The Resident Coordinator suggested that learning from the Southern experiences should be inclusive of the private sector, philanthropic and social enterprises. He reiterated that sometimes it is not about the number of resources but how they are applied to make a transformational change.

He also noted that waste management can be a trilateral partnership, supported by the UN between two countries or two sets of partners in different countries.  In that sense, the UNCT in East Timor can work closely with UNOSSC to strengthen the capacity of the team (s) to identify one transformational project at least.

How can UNOSSC facilitate your Office’s work to help scale up South-South Cooperation?

In answering this question, the Resident Coordinator leaned on his passion and conviction that SSC can make a difference. “The challenge for all of us in development is to operationalize what we believe about South-South cooperation and transform this belief to make people’s lives better. The older generations often really understand what South-South cooperation is, we have to ensure that the younger generation understand and embrace this”.

The Resident Coordinator suggested enhancing cooperation with UN Country Teams, and that UNOSSC could identify focal points to work with them until tangible projects materialize. He also suggested that UNOSSC could look into engaging philanthropic organizations from the Global South. “Positioning the philanthropic organizations and social entrepreneurs can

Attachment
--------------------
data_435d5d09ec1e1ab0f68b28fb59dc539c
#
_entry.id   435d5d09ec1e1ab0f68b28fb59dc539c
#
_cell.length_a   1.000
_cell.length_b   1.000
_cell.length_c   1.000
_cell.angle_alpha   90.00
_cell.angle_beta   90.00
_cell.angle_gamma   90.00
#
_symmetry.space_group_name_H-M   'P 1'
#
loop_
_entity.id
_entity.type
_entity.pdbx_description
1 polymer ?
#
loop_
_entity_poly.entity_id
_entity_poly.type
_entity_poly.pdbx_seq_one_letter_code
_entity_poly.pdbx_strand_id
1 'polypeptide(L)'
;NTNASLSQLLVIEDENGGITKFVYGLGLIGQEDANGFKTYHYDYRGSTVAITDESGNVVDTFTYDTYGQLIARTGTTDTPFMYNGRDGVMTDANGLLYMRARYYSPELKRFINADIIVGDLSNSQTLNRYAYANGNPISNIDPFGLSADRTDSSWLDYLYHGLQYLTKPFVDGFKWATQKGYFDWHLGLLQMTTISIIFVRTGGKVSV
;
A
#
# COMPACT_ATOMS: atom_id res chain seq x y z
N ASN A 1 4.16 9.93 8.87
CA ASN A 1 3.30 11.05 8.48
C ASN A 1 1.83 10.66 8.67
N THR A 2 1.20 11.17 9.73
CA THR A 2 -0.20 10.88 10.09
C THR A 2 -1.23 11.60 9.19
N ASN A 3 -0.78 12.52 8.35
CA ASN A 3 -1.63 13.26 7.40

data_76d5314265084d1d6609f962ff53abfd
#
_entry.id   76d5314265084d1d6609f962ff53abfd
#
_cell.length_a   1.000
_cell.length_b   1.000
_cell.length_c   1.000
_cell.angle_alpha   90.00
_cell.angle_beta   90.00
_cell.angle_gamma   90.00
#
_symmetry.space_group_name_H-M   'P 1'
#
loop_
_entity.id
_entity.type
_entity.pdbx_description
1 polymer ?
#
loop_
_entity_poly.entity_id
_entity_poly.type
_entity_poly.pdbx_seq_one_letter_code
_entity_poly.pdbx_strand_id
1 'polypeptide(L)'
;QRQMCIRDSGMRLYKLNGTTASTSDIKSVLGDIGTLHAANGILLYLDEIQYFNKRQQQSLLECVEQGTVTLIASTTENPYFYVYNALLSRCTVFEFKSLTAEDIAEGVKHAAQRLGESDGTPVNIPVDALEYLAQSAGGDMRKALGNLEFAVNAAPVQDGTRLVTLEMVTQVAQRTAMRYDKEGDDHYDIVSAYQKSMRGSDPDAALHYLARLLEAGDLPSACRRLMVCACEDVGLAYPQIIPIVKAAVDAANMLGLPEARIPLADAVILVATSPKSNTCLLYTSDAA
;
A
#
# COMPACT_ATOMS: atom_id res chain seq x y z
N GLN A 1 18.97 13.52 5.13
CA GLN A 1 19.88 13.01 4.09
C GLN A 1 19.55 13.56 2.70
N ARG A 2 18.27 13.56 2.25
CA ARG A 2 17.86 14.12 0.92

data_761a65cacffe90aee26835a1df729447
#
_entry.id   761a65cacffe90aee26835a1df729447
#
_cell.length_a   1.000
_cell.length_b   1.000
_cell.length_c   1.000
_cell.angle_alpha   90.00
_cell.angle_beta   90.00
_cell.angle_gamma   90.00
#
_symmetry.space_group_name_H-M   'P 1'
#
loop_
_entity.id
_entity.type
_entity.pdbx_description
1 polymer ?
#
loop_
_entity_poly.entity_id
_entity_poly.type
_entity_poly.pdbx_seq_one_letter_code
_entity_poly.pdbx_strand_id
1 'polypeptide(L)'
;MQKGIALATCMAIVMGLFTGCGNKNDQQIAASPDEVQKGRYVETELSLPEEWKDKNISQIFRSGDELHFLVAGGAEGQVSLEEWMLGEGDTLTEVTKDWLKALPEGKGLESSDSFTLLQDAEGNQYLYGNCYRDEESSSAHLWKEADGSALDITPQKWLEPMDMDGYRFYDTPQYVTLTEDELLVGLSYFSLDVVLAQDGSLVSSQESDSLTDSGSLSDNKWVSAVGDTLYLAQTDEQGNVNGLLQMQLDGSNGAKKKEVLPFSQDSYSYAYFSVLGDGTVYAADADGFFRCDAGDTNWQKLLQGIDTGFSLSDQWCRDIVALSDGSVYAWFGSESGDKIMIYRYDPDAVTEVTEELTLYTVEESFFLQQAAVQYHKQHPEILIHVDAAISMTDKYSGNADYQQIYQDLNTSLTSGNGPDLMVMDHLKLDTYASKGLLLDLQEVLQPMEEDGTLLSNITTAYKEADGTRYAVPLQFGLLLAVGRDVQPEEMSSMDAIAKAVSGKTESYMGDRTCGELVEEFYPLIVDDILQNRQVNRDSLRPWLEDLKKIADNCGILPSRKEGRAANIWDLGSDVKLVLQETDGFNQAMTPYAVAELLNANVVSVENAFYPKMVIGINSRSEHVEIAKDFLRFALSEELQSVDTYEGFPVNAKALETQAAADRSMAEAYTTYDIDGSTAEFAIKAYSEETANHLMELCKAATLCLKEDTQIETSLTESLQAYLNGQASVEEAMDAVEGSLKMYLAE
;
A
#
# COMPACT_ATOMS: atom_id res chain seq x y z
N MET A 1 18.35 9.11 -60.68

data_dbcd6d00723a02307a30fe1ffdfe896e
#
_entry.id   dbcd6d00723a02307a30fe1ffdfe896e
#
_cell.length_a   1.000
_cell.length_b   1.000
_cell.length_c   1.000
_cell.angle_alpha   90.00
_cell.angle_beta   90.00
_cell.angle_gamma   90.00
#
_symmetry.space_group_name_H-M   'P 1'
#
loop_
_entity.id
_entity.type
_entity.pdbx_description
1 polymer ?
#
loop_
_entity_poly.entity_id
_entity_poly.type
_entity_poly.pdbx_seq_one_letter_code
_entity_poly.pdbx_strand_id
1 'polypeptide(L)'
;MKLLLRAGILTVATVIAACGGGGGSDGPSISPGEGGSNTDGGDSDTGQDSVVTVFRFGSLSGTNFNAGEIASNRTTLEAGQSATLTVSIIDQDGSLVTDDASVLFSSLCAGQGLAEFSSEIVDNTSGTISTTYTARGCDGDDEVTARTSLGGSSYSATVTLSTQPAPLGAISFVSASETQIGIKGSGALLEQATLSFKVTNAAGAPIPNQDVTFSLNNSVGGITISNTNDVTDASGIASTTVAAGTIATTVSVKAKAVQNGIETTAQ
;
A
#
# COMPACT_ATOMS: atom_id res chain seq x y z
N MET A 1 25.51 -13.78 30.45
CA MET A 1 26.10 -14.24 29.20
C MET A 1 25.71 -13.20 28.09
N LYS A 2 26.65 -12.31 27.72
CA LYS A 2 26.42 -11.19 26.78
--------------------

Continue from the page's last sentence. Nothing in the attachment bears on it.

[2] The summit was held Under the leadership of UN Secretary-General António Guterres on 23 September 2021 in New York during the UN General Assembly High-level Week.

Mr. Roy Trivedy is the United Nations Resident Coordinator for Timor Leste. He has been working in Timor Leste since March 2018. He was previously UN RC and UNDP Representative in Papua New Guinea from December 2013 to December 2017. Prior to that, he worked for DFID (UK). He was Head of Civil Society Department from 2009-13 and Team Leader for the UK Government’s ‘Building our Common Future’, White Paper on international development (2009). He also worked for DFID in Tanzania, Central Asia and the Caucasus, and on peace-building and conflict resolution in various parts of Africa from 2000. Roy joined DFID after 20 years of working for non-governmental organisations in the UK, Mozambique, India and Malawi. He studied at the Institute for Development Studies, Sussex.